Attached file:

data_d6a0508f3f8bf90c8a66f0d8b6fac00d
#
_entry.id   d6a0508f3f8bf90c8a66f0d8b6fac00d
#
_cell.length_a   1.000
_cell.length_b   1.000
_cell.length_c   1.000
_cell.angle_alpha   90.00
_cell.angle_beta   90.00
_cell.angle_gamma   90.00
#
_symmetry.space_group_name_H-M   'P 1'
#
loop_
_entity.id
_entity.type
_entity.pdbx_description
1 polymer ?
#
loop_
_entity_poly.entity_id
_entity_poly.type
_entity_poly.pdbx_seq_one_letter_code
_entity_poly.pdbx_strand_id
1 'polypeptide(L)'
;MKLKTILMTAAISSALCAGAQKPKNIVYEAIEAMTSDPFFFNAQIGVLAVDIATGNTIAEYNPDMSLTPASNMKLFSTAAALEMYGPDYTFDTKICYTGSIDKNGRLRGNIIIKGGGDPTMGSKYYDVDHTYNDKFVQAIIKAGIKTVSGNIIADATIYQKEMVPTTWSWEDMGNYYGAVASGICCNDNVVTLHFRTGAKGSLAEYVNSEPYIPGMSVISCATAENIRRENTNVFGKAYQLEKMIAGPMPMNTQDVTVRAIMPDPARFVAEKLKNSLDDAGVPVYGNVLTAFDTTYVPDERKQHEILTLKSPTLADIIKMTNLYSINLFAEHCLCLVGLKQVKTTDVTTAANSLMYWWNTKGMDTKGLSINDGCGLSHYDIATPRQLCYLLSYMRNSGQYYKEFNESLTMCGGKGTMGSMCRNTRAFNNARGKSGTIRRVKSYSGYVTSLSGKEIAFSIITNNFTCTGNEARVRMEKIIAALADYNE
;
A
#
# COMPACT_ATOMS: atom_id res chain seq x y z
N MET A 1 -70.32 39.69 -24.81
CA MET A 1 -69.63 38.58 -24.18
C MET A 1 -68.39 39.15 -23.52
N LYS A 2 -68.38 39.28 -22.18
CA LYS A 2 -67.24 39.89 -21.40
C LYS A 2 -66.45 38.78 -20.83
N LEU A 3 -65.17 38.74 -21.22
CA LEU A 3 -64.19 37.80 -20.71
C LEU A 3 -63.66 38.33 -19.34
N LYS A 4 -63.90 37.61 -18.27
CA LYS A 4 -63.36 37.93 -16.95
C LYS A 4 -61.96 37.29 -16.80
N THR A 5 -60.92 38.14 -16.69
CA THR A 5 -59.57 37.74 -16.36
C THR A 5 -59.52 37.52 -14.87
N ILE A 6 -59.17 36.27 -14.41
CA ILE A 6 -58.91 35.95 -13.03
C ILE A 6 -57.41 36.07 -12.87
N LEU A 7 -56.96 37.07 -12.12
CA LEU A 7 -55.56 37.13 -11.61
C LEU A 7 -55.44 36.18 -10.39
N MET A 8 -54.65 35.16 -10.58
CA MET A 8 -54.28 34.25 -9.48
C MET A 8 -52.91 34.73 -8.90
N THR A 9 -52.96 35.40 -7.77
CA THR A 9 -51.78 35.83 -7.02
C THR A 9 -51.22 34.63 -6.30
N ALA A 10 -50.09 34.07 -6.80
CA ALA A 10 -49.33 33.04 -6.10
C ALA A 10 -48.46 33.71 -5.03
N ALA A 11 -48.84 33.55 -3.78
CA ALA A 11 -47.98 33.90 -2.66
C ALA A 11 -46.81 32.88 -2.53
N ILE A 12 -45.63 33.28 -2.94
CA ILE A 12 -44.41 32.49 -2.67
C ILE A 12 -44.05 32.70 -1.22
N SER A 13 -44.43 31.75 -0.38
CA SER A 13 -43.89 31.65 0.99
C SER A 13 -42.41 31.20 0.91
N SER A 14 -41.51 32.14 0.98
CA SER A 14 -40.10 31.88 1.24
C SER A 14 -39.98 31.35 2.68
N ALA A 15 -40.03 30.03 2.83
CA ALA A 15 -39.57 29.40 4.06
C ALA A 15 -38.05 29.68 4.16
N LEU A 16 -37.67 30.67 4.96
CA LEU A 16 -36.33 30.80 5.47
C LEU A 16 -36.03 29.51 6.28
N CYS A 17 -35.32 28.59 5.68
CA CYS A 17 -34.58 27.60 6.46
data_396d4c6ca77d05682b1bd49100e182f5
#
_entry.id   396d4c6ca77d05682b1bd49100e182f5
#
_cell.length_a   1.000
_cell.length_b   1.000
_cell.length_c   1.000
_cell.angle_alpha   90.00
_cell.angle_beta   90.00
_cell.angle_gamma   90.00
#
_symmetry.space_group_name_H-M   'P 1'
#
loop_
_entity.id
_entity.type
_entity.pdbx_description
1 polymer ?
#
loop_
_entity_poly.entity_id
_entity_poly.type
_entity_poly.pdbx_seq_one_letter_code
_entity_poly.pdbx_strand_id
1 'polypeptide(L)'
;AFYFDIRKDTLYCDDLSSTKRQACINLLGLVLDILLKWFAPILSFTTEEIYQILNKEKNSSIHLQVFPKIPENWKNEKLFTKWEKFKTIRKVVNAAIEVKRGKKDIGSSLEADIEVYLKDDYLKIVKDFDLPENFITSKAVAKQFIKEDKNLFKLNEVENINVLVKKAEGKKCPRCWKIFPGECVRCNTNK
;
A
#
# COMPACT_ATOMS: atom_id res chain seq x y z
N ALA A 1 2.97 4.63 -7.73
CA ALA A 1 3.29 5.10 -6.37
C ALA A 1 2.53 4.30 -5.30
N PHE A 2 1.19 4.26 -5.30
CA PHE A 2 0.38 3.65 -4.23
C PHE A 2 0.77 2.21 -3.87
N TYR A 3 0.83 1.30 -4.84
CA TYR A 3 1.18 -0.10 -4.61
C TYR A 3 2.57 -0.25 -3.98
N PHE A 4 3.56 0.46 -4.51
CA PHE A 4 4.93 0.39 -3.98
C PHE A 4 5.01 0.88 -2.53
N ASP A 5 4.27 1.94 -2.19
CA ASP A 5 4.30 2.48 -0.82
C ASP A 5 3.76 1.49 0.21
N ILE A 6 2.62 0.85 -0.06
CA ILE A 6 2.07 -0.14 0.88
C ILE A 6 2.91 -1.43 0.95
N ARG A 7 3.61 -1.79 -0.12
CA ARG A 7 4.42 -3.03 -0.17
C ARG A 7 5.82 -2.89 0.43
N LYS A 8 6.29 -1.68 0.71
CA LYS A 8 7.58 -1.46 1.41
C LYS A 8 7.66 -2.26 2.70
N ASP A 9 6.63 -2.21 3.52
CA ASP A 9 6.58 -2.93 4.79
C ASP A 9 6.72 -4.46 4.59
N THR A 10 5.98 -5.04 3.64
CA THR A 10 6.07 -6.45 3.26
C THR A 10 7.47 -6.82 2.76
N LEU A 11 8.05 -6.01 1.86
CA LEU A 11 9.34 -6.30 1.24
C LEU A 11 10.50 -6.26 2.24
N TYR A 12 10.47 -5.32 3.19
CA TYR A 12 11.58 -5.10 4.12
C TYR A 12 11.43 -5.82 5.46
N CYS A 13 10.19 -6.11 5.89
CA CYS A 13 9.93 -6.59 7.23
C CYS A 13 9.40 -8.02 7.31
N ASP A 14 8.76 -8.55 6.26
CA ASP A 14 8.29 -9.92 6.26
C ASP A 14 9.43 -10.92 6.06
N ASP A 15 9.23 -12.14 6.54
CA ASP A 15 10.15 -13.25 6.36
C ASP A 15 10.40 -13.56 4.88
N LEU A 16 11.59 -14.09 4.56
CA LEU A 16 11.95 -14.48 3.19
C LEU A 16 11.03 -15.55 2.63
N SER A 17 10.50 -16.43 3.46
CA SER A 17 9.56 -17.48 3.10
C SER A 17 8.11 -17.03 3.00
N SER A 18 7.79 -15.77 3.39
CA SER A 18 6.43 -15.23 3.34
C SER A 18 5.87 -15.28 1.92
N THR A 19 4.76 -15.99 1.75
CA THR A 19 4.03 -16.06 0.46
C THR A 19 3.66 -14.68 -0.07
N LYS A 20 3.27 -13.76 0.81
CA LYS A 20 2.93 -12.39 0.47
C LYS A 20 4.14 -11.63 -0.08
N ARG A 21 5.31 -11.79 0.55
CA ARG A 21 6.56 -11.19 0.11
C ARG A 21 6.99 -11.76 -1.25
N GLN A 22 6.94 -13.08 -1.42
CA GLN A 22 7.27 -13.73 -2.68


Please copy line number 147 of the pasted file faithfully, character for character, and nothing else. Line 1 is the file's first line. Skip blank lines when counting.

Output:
N CYS A 13 10.19 -6.11 5.89